Marvel Comics just revealed that Captain America's shield has a secret history that may be tied to a secret, evil organization.
But revealing big secret histories around parts of Marvel Comics lore that we think we know in and out is par for the course for the Marvel Universe - and we've got receipts to prove it.
So put on your thinking caps, and get ready to absorb the secret history of Marvel's secret histories.
Marvel has a long (secret) history with lost heroes – characters retconned into their continuity with the conceit that they were unknown for decades for a variety of reasons.
There's Omega the Unknown, who debuted in the '70s and has had several revivals, including just this year.
Then there's the Sentry, a character who had an entire secret life in the Marvel Universe that was erased, retconned, restored, and sorta reconciled - the story of the Sentry is a secret history all its own.
There's Adam Brashear, the Blue Marvel, whose life as a secret, cosmically powerful superhero could fill its own entire book of secret history.
And of course there's Isaiah Bradley, the secret Captain America whose story was told in the MCU, in the show The Falcon and the Winter Soldier.
The Marvel Universe officially kicked off with 1961's Fantastic Four #1 - but since then, numerous characters from the years prior to the start of Marvel Comics, when the publisher was still known as Timely Comics and then Atlast Comics, have been grandfathered in - often through secret histories.
And we're not just talking about the well-known heroes of the '40s such as Captain America, Namor, and the Human Torch.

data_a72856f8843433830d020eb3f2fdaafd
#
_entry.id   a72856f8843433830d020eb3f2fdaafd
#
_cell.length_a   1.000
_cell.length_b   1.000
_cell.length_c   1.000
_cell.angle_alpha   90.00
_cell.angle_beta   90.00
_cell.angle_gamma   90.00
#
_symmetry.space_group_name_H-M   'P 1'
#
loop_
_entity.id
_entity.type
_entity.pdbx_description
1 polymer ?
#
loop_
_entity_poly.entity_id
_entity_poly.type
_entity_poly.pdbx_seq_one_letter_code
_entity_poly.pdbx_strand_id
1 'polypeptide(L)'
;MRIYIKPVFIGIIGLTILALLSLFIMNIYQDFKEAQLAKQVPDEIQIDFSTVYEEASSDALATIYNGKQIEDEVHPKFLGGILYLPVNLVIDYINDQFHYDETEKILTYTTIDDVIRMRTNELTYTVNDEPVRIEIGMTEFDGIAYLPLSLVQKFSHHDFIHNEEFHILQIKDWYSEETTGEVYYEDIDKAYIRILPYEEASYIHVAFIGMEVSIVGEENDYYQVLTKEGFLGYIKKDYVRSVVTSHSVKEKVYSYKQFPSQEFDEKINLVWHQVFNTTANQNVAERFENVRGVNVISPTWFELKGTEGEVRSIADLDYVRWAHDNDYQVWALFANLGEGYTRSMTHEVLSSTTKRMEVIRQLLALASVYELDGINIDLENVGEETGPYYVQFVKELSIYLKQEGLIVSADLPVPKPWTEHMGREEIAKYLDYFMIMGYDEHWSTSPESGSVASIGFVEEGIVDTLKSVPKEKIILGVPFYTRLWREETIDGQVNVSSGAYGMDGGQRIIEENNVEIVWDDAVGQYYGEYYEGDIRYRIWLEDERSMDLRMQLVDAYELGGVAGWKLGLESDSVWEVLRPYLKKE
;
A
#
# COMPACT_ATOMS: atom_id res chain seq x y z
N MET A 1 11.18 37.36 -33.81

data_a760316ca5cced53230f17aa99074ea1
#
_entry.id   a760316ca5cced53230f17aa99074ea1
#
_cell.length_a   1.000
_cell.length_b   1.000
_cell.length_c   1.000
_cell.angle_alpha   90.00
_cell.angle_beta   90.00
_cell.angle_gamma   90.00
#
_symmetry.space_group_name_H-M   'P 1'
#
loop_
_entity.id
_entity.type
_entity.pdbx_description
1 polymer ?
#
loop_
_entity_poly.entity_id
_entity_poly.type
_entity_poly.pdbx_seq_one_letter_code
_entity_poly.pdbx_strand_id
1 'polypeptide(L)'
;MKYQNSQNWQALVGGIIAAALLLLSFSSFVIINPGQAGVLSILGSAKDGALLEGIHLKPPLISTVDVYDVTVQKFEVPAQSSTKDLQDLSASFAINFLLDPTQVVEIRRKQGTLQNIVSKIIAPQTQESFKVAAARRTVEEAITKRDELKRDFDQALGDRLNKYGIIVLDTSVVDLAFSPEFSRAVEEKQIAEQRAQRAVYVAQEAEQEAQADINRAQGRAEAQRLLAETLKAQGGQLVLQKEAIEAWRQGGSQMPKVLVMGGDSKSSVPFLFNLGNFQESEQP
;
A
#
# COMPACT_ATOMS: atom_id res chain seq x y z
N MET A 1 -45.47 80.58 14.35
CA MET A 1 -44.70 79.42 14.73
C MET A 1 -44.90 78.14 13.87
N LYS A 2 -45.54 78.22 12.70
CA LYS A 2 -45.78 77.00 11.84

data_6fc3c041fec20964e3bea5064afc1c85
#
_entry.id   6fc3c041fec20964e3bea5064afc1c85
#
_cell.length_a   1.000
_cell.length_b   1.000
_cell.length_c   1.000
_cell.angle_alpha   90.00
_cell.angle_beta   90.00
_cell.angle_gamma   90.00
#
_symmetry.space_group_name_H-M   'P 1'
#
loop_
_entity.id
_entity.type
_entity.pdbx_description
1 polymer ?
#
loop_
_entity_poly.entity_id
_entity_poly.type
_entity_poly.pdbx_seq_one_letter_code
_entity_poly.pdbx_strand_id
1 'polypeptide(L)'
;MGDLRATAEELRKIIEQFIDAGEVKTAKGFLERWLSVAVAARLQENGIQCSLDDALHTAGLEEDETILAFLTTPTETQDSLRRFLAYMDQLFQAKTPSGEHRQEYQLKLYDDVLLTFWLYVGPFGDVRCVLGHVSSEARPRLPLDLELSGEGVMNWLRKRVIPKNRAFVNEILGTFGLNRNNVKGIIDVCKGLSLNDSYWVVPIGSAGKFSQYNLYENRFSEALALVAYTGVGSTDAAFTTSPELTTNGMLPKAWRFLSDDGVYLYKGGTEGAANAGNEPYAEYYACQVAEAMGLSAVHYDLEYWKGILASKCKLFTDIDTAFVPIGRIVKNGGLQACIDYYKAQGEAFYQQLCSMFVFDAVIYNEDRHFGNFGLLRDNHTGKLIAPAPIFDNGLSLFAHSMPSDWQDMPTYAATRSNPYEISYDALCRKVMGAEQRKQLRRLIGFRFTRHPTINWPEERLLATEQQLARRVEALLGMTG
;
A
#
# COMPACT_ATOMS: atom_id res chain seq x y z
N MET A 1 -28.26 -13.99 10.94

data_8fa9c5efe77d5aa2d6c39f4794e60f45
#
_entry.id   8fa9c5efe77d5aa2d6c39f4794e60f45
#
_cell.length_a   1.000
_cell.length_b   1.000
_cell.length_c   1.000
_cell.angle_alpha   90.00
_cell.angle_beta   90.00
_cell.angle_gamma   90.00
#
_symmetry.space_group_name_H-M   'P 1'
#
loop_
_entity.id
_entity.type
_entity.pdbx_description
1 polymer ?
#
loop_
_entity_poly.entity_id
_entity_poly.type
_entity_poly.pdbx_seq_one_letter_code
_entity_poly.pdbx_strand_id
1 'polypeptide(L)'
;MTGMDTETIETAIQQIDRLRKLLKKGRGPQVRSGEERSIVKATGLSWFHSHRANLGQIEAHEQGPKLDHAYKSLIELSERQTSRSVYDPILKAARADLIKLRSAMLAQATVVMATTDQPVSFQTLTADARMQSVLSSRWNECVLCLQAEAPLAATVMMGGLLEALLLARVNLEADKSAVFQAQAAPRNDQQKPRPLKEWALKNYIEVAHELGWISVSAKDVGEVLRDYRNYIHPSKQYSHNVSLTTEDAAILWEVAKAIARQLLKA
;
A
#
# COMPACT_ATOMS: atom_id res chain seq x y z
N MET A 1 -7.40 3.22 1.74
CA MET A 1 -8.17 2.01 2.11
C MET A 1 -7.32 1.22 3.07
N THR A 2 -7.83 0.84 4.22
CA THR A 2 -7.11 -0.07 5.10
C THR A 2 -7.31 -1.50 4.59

The well-known Agents of Atlas originally consisted of revived characters from the Atlas era of the '50s such as Jimmy Woo, Namora, Gorilla Man, and Marvel Boy. And even they aren't the first such team, as the so-called 'Monster Hunters' of the '90s Marvel Universe title consisted of Namora (the same one from the Agents of Atlas), Dr. Druid, Ulysses Bloodstone, Makkari of the Eternals, and a Wakandan hunter named Zawadi, combining characters from before and after dawn of the Marvel era.
Then of course there's the recent Avengers 1,000,000 BC, a concept which has retroactively introduced modern Marvel ideas like the Phoenix Force, Starbrand, Ghost Rider, Black Panther, and more into a secret, prehistoric superhero era.
It's hard to track exactly how alien races have altered the history of the Marvel Universe, but the idea of extraterrestrial influence on humanity is a long running trope in Marvel Comics.
First came the Celestials, godlike beings who seeded life on Earth and created two opposing metahuman species – the Eternals and the Deviants - who have secretly guided human history. The Celestials have returned time and again to manipulate the Earth, often threatening to destroy what they created.
Then there were the Brood, whose attempted invasion of the Earth during ancient Egyptian times led to the formation of two secret groups; the Spear, who later became Hydra, and 'the Shield,' who evolved into – you guessed it – Marvel’s top spy agency SHIELD. But the original Shield was a centuries-old secret society whose members included Leonardo DaVinci and Sir Isaac Newton in their long history.